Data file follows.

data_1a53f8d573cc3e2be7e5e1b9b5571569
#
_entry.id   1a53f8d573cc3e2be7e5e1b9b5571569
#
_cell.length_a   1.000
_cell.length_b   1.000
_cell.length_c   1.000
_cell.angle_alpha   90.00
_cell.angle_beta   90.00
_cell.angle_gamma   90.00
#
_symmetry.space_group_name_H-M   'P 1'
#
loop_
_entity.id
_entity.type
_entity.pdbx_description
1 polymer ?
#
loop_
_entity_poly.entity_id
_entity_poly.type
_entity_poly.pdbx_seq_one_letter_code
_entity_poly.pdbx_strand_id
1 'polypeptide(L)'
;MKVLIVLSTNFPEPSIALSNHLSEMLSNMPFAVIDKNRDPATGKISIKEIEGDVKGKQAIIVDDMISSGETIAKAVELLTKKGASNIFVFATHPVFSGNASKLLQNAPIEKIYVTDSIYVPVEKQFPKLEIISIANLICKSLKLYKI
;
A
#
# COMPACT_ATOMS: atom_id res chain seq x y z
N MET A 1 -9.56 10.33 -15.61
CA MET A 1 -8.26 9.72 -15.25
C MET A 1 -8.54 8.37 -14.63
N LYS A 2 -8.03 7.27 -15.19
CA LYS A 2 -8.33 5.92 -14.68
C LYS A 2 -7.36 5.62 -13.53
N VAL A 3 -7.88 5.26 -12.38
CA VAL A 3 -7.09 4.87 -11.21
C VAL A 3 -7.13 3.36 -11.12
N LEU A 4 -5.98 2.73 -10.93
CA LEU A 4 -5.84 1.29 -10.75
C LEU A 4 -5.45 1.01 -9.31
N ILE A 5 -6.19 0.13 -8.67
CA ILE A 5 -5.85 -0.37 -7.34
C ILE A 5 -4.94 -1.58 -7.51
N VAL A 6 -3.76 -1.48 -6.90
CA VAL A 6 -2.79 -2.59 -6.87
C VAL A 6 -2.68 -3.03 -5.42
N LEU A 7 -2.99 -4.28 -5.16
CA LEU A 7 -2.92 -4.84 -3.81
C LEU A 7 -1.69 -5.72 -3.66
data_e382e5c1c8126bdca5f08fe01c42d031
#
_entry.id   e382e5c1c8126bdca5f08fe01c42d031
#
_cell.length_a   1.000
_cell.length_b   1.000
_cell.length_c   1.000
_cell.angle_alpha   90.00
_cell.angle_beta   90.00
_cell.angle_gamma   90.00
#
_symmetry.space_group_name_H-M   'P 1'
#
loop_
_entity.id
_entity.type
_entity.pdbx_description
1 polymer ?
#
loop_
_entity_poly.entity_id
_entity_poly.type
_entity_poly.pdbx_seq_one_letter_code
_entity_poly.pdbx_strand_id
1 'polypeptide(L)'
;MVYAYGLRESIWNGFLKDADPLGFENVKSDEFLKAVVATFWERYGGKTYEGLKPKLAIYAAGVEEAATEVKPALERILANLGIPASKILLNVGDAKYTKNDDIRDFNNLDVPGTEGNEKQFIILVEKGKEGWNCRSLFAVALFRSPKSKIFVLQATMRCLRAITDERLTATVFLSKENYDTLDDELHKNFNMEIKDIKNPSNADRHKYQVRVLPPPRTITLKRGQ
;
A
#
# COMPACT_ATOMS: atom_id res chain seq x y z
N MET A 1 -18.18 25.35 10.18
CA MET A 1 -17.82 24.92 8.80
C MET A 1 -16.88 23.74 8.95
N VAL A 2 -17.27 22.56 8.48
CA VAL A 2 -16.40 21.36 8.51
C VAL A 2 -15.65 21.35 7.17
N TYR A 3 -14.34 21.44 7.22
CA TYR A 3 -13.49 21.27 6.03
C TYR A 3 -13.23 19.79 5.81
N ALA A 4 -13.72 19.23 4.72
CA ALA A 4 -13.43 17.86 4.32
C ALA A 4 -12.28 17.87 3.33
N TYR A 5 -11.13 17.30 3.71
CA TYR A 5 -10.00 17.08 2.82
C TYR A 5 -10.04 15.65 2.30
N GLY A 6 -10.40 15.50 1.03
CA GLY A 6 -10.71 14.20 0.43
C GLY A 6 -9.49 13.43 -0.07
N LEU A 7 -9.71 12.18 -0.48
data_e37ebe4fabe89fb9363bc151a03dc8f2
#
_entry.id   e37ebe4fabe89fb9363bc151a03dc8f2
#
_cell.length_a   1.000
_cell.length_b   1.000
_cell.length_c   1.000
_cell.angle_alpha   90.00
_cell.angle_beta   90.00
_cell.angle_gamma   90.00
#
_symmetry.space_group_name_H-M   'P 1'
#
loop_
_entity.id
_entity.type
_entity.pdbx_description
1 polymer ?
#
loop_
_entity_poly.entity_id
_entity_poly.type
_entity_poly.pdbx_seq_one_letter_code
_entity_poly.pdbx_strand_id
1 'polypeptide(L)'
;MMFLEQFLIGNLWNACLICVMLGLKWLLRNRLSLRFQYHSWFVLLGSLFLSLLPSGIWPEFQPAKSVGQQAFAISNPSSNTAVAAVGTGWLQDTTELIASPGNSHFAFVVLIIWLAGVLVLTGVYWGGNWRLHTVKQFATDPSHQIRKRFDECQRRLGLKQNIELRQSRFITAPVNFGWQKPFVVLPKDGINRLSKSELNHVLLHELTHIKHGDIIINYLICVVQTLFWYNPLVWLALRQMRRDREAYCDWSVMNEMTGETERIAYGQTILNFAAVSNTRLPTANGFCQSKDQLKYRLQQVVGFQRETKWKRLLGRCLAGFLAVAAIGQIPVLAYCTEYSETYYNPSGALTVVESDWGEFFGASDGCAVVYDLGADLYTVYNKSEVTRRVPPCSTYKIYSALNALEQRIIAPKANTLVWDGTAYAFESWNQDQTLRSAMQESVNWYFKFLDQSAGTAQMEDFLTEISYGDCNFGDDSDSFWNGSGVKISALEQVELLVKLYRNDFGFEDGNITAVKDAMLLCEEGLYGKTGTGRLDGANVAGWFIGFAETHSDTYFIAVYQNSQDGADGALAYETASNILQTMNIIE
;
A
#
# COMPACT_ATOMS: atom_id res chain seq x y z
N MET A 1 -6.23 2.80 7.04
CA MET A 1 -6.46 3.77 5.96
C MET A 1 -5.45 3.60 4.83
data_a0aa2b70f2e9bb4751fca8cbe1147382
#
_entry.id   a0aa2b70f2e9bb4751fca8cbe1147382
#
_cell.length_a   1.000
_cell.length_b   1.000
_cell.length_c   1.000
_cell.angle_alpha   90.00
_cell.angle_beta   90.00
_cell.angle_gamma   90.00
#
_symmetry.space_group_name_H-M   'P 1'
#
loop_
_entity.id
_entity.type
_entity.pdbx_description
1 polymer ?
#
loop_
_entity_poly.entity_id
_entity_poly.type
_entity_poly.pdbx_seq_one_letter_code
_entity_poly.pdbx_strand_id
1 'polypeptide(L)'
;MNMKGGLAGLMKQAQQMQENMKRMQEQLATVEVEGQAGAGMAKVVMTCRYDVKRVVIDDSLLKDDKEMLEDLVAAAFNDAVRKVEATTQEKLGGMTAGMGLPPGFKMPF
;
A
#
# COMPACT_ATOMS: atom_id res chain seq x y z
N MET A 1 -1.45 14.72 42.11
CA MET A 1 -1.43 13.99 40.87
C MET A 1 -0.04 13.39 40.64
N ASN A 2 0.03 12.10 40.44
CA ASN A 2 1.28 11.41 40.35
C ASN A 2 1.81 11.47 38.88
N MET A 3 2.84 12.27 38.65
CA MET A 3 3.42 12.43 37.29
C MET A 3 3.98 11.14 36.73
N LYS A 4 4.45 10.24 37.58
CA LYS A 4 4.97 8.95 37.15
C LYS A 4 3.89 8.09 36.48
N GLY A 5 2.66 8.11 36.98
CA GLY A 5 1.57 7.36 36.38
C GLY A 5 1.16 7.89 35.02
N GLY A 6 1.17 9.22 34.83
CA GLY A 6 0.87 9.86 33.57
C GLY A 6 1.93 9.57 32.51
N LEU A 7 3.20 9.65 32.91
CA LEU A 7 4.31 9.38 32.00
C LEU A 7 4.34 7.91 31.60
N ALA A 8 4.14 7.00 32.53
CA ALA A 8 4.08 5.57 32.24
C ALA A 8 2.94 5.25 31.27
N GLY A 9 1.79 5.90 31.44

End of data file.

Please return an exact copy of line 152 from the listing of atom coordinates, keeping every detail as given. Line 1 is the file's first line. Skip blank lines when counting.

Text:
#